In the era of the design superstar and big-name design collaborations, revisiting the Omega Workshops of almost a century ago offers an intriguing glimpse into an alternative working process. Beyond Bloomsbury: Designs of the Omega Workshops 1913-19 at The Courtauld Gallery, London, explores the six years of the workshop’s brief existence and its particular design process. Founded by artist Roger Fry in 1913 as a limited company, Omega was a laboratory of radical design ideas, with anonymous collaboration as its first principle. Fry encouraged amateurs to participate in the artistic and manufacturing processes, and while poor finish achieved from unskilled handiwork was deemed by some contemporaries to be a sign of lack of craftsmanship, Fry encouraged what he called this ‘freedom and vitality’. As Akiko Kato points out in the accompanying exhibition catalogue, Fry was ‘far more focused on facilitating the accidental and spontaneous results arising from such collaboration than on adding a primitive flavour to the surface of interior decoration’. Omega designers were also encouraged to turn to highly skilled professionals, but ‘more usually the Omega approach was deliberately and even provocatively devoid of technique’, says Kato. Omega fabric patterns, such as Mechtilde, White and Amenophis, for example, reproduced the irregular lines and uneven tones of the original drawings through traditional printing methods. As striking and pertinent as Omega’s bold work still seems today, its design process seems equally relevant.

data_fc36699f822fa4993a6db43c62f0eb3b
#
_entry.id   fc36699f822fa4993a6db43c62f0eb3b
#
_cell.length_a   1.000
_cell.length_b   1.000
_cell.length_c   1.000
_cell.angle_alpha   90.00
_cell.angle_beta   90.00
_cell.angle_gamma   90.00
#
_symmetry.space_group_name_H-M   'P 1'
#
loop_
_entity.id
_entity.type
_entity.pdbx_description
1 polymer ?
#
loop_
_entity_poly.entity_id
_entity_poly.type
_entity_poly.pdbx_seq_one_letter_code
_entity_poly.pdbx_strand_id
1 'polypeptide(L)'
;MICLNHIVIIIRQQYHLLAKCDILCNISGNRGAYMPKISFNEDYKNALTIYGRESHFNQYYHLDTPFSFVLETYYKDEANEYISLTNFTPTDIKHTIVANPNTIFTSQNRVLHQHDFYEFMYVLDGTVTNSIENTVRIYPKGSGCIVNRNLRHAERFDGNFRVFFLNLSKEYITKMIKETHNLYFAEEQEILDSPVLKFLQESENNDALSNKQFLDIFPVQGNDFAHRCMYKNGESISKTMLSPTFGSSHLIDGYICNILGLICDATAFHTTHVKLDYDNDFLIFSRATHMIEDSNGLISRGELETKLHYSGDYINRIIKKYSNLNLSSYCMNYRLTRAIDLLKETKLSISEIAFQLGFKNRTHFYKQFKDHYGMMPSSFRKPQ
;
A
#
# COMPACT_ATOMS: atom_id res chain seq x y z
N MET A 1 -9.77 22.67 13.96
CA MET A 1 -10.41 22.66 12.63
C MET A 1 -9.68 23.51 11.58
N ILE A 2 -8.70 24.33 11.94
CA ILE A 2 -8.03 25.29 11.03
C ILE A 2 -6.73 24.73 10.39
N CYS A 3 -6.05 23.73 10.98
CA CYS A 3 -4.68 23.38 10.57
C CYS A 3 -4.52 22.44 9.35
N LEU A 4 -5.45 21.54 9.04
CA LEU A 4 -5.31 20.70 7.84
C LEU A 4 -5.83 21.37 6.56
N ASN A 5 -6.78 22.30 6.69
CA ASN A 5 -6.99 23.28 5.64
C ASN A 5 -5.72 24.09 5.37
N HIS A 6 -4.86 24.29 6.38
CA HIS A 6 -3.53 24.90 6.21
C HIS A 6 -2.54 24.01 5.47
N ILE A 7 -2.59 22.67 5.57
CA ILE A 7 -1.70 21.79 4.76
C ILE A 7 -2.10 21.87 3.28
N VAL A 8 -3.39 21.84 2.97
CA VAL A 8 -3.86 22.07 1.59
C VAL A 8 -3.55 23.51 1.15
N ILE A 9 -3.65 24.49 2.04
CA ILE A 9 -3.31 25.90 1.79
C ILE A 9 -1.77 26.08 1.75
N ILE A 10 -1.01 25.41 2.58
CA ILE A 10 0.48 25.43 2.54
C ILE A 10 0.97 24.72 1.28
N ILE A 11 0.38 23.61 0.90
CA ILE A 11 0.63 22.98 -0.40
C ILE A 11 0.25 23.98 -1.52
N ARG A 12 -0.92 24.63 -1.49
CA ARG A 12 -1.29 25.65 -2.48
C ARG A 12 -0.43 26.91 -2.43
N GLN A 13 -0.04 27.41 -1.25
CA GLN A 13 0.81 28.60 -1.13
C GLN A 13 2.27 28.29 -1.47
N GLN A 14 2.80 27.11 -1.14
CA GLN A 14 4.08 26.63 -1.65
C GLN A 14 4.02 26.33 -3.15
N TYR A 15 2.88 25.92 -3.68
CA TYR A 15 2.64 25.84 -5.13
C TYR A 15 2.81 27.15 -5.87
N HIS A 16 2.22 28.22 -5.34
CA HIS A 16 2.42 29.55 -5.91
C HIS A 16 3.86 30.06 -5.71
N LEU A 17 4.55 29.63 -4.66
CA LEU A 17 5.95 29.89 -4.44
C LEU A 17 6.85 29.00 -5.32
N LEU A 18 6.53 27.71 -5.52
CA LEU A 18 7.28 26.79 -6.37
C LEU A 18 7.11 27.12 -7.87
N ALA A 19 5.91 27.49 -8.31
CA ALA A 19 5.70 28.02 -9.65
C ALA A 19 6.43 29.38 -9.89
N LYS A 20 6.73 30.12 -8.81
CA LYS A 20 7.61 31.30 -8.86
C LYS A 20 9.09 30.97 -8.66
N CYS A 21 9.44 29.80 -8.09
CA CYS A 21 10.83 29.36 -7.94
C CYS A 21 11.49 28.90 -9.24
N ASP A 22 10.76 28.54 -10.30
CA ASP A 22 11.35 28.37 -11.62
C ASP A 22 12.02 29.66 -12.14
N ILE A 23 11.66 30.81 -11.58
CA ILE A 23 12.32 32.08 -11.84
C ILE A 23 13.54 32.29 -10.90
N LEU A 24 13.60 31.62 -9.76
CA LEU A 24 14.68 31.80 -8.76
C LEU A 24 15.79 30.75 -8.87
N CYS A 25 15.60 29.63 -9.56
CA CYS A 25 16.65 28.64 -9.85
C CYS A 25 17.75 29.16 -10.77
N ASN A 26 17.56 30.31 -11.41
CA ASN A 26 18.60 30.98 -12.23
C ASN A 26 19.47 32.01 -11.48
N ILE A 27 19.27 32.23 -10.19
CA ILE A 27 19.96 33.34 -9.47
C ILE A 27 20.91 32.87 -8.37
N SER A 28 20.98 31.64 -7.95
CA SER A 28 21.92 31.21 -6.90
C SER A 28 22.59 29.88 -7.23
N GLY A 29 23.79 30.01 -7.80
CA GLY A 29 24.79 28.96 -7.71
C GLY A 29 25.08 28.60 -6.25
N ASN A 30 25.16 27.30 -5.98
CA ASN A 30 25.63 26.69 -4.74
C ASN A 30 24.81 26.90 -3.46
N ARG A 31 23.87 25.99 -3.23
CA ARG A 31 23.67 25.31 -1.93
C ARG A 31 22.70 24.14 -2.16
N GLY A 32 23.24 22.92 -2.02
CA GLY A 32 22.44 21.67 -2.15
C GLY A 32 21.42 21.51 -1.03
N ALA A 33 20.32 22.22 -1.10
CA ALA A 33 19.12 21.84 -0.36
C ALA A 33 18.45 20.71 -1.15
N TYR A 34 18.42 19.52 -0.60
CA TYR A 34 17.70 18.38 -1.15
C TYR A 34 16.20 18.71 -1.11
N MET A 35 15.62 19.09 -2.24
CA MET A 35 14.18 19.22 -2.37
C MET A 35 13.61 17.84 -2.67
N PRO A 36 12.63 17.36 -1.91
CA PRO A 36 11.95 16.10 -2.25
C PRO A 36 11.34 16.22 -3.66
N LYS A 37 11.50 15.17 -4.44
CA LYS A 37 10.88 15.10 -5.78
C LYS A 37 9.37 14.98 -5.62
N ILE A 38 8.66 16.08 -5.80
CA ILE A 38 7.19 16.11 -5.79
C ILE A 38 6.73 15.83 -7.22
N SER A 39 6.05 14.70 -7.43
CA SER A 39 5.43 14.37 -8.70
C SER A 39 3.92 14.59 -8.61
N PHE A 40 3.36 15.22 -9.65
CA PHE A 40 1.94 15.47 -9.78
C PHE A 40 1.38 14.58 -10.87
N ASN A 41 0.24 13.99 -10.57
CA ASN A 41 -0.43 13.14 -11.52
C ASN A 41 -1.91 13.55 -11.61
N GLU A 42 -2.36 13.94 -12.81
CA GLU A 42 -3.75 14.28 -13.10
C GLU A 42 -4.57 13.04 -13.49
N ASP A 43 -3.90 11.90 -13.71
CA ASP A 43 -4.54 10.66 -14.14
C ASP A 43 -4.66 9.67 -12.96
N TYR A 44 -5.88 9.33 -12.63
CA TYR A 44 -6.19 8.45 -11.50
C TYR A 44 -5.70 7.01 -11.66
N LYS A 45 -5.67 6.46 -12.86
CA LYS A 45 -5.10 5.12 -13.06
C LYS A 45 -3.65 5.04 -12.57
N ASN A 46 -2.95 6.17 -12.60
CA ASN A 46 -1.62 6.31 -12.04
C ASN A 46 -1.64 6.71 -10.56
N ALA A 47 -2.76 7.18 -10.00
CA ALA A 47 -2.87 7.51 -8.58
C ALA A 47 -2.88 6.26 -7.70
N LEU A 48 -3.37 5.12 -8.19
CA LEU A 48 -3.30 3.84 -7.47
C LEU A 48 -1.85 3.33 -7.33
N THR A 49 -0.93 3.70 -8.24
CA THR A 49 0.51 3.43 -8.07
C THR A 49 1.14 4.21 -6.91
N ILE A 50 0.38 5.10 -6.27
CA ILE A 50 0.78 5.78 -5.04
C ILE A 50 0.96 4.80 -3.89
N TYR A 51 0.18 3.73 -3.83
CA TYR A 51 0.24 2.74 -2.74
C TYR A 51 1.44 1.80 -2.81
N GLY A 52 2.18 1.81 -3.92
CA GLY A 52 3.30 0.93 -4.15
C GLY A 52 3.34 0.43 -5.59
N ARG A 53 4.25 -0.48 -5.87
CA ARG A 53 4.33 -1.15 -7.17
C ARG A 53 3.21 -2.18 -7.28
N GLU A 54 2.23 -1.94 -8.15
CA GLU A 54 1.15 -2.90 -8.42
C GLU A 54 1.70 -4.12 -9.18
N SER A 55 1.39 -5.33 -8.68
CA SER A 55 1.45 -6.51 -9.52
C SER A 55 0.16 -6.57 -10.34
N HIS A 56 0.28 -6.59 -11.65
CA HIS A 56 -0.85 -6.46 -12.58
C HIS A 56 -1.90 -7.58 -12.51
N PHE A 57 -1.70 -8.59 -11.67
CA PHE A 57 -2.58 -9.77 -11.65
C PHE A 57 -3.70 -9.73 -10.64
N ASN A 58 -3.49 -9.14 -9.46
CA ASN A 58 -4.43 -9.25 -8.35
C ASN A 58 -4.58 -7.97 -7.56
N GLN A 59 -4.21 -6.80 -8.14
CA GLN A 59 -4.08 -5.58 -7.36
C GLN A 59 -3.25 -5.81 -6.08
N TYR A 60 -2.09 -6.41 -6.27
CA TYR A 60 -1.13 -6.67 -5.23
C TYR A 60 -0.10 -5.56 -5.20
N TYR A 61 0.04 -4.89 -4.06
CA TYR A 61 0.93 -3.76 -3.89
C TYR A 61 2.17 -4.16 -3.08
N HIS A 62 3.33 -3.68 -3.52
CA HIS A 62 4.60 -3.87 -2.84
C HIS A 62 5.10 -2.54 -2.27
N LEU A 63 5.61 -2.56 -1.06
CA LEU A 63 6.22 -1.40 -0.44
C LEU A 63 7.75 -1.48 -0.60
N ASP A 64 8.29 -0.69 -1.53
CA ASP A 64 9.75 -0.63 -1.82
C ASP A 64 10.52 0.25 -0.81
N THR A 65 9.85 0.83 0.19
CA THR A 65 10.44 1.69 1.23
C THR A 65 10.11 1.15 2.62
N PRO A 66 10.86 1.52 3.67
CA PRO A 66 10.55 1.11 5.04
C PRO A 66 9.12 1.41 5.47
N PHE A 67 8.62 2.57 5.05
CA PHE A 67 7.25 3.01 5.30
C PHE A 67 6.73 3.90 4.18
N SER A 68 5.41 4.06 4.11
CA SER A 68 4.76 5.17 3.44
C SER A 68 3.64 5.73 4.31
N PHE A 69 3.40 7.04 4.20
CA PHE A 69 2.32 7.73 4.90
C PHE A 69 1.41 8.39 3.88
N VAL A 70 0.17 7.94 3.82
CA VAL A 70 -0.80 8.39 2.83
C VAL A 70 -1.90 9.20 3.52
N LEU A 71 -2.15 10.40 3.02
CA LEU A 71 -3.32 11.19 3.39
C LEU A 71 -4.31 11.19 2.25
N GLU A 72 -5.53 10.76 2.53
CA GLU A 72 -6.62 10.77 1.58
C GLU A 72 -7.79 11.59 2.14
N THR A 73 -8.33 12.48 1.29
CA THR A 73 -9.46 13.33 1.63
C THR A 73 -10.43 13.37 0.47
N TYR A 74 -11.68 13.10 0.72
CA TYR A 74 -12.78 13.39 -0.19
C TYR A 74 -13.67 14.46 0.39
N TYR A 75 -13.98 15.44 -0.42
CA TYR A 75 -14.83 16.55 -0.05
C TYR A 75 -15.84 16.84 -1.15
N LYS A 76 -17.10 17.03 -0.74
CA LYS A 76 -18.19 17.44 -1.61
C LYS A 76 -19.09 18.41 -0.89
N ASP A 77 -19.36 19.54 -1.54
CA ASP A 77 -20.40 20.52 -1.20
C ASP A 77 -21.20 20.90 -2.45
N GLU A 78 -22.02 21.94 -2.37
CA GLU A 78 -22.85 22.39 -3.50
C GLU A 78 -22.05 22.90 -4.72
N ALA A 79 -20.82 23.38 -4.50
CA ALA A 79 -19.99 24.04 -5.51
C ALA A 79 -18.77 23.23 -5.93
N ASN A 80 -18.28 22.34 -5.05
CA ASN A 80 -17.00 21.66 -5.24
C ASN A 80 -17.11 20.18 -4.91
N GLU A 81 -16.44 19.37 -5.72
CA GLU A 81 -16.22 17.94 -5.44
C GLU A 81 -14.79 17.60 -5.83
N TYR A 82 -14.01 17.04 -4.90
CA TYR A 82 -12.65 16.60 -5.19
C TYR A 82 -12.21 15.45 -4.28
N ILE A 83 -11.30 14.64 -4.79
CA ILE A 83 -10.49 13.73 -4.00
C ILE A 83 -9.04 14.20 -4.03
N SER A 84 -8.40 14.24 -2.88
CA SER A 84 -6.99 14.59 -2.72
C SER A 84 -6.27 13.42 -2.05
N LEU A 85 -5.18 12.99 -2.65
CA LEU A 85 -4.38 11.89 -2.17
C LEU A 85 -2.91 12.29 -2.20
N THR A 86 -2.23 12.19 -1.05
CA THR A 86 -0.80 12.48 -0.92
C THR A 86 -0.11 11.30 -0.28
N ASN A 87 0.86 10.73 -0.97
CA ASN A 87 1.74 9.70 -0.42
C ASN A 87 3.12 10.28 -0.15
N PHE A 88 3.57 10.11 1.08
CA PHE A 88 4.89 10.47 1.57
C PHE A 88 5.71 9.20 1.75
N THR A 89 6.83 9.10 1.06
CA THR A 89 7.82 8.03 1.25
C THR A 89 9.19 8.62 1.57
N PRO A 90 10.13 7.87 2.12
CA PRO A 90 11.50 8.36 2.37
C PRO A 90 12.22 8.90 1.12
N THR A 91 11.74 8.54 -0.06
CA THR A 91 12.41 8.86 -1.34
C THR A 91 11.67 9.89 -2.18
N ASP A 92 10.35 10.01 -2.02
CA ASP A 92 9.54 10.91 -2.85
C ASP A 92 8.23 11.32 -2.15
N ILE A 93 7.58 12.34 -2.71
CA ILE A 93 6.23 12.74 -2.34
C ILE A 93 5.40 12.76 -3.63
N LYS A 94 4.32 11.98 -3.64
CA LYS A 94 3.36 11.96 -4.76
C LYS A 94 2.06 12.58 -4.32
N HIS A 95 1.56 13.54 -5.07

Beyond Bloomsbury: Designs of the Omega Workshops 1913-19 is on at The Courtauld Gallery, Somerset House, Strand, London WC2 from 18 June to 20 September